Centers of Distinction

Colin Anderson, Professor of Philosophy

For more than 160 years, Hiram College has pushed boundaries in delivering a high-quality education to its students.

One of the reasons this is possible, Philosophy Professor Colin Anderson said, is because of the remarkable freedom afforded to faculty. Because of Hiram’s small size, faculty members from across disciplines frequently work together, sometimes out of necessity, sometimes out of sheer curiosity. But no matter the reason, what they create is a truly unique learning experience for students.

“Our interdisciplinary character and interdisciplinary goals provide almost all faculty with this really wonderful opportunity to continue to be as students, while also teaching,” said Professor Anderson, who is also the George and Arlene Foote Ethics Chair.

“First at Hiram,” to him, means the opportunity Hiram College students have to stand out in the crowd, because of this truly unique educational experience.

 “It suggests, to all students, that they can and they ought to, at Hiram College, find ways of being out in front of everyone else,” Professor Anderson said. “Being absolutely unique and being able to accomplish things that differentiate themselves, not only from others at Hiram, but peers at all other institutions of higher education.”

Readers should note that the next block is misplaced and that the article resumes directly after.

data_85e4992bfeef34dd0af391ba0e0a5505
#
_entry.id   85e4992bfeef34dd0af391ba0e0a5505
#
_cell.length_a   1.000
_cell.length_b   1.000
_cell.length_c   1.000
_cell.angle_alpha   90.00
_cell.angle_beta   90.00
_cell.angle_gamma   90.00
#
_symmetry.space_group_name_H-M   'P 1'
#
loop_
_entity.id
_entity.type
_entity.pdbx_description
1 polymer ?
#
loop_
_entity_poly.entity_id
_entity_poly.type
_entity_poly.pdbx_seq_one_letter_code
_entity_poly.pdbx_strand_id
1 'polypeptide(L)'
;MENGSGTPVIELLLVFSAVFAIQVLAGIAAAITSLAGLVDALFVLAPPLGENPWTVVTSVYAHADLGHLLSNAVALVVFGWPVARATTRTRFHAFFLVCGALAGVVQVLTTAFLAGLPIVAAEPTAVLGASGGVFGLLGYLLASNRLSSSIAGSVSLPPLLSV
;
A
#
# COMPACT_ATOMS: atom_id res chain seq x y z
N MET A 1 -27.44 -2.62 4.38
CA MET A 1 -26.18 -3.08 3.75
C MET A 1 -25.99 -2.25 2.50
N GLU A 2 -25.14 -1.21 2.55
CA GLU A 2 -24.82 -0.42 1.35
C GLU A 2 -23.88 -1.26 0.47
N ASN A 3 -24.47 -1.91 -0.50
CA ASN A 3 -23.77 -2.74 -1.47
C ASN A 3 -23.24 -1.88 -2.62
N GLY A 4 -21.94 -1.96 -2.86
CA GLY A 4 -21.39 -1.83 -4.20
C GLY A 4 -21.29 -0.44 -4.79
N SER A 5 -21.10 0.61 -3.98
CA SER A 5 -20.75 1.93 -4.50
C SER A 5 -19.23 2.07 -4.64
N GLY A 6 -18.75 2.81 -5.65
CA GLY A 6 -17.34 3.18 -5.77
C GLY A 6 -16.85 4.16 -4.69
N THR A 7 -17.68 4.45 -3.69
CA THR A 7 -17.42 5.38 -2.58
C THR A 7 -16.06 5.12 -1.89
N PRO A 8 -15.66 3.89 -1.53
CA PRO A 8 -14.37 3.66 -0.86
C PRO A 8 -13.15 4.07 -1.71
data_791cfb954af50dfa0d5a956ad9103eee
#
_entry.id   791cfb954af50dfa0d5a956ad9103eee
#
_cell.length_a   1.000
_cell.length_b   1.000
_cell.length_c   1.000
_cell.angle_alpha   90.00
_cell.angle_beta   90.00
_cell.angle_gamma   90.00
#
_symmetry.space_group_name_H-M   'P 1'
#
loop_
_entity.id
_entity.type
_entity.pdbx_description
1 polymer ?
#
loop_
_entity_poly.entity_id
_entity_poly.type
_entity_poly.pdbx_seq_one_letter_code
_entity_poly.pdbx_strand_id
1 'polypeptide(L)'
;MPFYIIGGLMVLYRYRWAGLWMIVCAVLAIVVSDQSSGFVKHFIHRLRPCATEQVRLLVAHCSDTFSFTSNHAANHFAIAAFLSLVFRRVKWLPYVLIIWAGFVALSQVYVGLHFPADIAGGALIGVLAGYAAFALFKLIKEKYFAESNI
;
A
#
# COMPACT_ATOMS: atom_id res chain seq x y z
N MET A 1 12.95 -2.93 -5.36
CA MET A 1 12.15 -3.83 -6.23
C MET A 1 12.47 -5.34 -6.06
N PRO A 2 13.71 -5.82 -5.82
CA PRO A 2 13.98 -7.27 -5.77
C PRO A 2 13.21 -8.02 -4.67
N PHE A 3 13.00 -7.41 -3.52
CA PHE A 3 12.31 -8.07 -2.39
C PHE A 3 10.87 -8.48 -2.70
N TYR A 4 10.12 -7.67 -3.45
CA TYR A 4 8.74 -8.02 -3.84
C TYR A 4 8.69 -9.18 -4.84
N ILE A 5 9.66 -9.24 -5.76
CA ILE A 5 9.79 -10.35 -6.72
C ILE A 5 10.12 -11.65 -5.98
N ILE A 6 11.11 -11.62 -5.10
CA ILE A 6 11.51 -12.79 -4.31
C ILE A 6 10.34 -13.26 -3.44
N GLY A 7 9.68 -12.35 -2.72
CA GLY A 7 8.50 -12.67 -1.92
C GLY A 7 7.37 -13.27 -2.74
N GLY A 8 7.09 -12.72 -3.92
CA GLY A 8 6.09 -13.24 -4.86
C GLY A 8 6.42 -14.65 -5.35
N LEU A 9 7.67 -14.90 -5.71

The residential nature of Hiram College allows for students to engage in learning opportunities beyond classroom doors.

“Because students make their home on this campus and in this community,” he said, “their involvement with faculty and staff, with coaches, with peers, with their friends … allows for much more widespread learning opportunities than would happen if one were coming to an institution for a few hours a day and only interacting with the students and other people within the confines of a course.”

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Professor Anderson sits on a committee that solicits letters from current and former students about faculty members, as part of the faculty review process. In those letters, he sees continuous testament from students who say they were “first.”

“One of the things that is absolutely, almost universal in these letters, is the impact that individual faculty members have upon students in their careers, their plans and their education,” he said. “And we have regular, consistent testimony that students leave Hiram College, I think, thinking of themselves in this way. In some sense, they were first, they were attended to as individuals, they had friendships with faculty members and staff members.”

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